The marshrutka took off, and I managed to get an armhold on a seat to the left and behind me in order to stay upright as we went around the traffic circles. The thought of us crashing and the ensuing dog-pile kept my mind off the muscles burning in my thighs, buttocks, and left arm, and I just kept praying that no one else would want to get on at the next stop, because surely this door operator would find a way to squeeze them in. I tried to take a headcount but couldn't see behind me for the 2-3 large male passengers who were hunched over in the aisle. I'm sure there were at least 20 people aboard.

There is one marshrutka van that is our favorite, for the no-nonsense but good-natured door operator. The first time we rode with her was another crowded marshrutka day. I didn't think we'd fit, but she hauled me in and sat me down next to her once she realized I didn't understand Russian and had no idea what she was directing me to do. Then she was trying to explain to Ted - who was again doubled over in the doorway - where to put his feet and hands. He wasn't getting it, so she went ahead and pushed and pulled his feet, legs, and body into the correct position (right foot in the door well, left butt cheek leaning against the handrail for stability). This lady is only half Ted's size, and I think it was pretty entertaining for everyone aboard (she would make a really good coxswain, Ted thinks).

My attempt to photograph Ted standing in the marshrutka doorway.

Anyway, she recognized us the next time we were waiting at a stop once she slid the marshrutka door open. She smiled in a way that told us, yes, they'd all had a good laugh about us after our last ride. We were able to talk to her a couple days later when the marshrutka was strangely empty (it was like we were in the Twighlight Zone), and she even let me photograph her:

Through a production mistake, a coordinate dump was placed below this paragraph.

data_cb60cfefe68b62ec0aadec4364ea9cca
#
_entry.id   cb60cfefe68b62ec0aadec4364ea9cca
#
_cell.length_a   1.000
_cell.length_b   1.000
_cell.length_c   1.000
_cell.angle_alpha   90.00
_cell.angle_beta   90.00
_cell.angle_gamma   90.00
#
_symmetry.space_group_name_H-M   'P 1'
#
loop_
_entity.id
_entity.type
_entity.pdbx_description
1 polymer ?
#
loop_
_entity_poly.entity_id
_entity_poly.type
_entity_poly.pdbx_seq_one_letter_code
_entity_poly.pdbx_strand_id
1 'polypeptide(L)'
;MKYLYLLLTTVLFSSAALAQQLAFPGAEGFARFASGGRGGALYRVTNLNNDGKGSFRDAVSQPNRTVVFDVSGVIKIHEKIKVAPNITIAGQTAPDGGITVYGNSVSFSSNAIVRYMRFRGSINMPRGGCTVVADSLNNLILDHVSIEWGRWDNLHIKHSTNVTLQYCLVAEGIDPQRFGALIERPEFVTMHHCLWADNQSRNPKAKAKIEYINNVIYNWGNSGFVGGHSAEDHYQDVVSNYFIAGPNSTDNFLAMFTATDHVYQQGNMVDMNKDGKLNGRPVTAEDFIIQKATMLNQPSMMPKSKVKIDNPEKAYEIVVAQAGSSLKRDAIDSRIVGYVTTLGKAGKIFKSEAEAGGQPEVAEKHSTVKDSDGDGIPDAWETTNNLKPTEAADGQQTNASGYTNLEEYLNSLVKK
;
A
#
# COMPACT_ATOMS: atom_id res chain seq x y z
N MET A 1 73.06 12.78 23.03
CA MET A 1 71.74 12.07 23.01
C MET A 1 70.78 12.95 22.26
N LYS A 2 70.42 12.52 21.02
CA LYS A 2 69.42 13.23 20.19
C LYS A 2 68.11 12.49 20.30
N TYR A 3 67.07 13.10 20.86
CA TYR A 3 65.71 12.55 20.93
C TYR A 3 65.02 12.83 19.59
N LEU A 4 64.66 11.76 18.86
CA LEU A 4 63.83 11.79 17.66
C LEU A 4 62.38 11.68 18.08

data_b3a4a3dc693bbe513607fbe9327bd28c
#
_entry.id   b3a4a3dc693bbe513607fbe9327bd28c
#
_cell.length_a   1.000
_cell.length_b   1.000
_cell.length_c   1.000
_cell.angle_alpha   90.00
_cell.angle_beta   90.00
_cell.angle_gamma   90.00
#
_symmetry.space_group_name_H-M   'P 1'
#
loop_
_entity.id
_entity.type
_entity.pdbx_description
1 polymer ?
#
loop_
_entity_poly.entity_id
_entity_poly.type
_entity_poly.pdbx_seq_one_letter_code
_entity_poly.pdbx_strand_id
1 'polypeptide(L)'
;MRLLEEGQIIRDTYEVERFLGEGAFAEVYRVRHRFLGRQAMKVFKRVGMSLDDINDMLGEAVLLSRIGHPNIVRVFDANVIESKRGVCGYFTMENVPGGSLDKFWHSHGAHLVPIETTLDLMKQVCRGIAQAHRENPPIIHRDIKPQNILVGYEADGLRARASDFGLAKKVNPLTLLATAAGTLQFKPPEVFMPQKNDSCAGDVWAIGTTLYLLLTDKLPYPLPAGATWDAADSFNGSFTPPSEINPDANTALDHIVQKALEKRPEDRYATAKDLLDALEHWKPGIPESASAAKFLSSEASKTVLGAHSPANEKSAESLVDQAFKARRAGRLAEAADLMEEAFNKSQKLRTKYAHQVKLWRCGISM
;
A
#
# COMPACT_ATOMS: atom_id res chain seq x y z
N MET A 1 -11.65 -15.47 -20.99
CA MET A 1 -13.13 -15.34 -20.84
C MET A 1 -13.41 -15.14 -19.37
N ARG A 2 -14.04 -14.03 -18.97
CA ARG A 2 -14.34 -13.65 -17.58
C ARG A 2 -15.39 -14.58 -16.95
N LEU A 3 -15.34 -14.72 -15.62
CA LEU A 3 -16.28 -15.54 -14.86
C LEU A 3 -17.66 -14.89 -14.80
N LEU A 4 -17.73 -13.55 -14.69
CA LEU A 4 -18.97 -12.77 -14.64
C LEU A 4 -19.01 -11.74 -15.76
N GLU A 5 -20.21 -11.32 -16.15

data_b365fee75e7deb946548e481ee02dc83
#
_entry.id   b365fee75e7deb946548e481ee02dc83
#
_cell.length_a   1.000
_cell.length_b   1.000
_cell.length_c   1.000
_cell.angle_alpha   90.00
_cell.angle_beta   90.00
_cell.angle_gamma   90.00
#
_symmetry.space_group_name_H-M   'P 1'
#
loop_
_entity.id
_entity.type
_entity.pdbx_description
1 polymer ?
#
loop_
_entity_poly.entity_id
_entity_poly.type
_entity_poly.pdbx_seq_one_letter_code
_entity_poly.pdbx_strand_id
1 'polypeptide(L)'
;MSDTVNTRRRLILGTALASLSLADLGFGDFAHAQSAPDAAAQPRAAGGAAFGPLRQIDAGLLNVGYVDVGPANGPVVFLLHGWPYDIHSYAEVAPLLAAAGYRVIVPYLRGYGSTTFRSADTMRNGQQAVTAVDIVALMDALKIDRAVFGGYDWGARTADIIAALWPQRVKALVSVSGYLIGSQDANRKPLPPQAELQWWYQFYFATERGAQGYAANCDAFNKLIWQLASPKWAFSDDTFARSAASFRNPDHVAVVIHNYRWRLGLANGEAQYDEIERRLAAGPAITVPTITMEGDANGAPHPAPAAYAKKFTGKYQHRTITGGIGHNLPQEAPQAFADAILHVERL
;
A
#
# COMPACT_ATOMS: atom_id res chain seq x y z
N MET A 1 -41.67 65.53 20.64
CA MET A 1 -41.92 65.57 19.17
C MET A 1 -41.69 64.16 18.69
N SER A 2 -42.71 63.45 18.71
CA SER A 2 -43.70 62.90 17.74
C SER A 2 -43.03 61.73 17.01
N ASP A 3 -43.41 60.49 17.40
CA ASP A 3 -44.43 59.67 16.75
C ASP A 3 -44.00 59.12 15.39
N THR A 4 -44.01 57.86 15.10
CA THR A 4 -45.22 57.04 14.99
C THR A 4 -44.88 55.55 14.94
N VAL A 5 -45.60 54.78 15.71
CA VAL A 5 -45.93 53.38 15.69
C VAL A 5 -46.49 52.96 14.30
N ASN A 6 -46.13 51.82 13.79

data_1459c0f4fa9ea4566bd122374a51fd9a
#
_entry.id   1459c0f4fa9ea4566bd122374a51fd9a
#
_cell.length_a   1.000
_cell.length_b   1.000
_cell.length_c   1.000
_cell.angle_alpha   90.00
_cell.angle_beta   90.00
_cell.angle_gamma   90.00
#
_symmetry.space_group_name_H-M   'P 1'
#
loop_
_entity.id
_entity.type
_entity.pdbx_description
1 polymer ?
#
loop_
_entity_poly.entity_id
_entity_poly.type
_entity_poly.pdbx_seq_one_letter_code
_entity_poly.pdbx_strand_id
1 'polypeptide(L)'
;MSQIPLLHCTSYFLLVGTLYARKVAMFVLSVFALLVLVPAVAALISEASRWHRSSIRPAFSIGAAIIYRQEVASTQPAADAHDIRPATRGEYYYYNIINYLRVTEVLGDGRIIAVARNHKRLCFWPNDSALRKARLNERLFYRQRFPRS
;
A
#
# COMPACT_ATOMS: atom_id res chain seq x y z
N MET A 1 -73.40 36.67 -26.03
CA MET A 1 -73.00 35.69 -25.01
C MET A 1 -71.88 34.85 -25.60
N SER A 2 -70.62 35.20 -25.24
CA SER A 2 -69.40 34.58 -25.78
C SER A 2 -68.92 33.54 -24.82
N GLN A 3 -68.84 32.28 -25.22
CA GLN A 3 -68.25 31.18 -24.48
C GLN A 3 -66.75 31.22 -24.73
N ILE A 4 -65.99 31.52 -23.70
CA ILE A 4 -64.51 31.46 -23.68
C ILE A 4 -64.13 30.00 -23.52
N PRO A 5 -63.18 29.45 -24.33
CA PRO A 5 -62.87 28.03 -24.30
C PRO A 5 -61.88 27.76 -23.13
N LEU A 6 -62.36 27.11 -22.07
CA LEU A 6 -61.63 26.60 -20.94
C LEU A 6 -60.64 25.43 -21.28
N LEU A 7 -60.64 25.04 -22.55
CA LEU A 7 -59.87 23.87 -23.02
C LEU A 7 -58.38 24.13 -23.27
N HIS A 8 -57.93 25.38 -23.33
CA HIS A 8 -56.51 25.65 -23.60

That bit of cushion leftover on her seat is where she sat me down the first
day when all the other seats and standing room were full.That was the day
I learned it was okay to practically sit in someone's lap on the marshrutka.

I'm really enjoying these day-to-day interactions and experiences, especially since the people we see most often now recognize us and watch out for us (especially me since I speak no Russian!). We'll be writing about more of these kinds of experiences in the coming weeks, so stay tuned.


  1. You are now ready to ride the subways in Tokyo...

  2. Replies
    1. Yes, some of them have wood laminate stapled down inside and some have curtains!

    2. This reminds me of riding in a jeepney when I visited the Philippines last year. So fun!

  3. Very entertaining and vivid entry.

  4. Loved the story, reminded me of when 12 or 14 of us flew into Quito, SA and they piled us all in a van and put all the luggage and scuba gear on top. Before we were out of the parking lot we were bottoming out and it reminded me of the Beverly Hillbillies arriving in CA (OKAY - before your time).

  5. The exact opposite of our first taxi ride in Japan - woman driver, beautifully polished cab with doilies on the dashboard and seat arms, no tipping, smooth and beautiful ride. But the subway, a totally different story with "pushers" to push people in to close the doors. Loved today's's these little things that you're remember.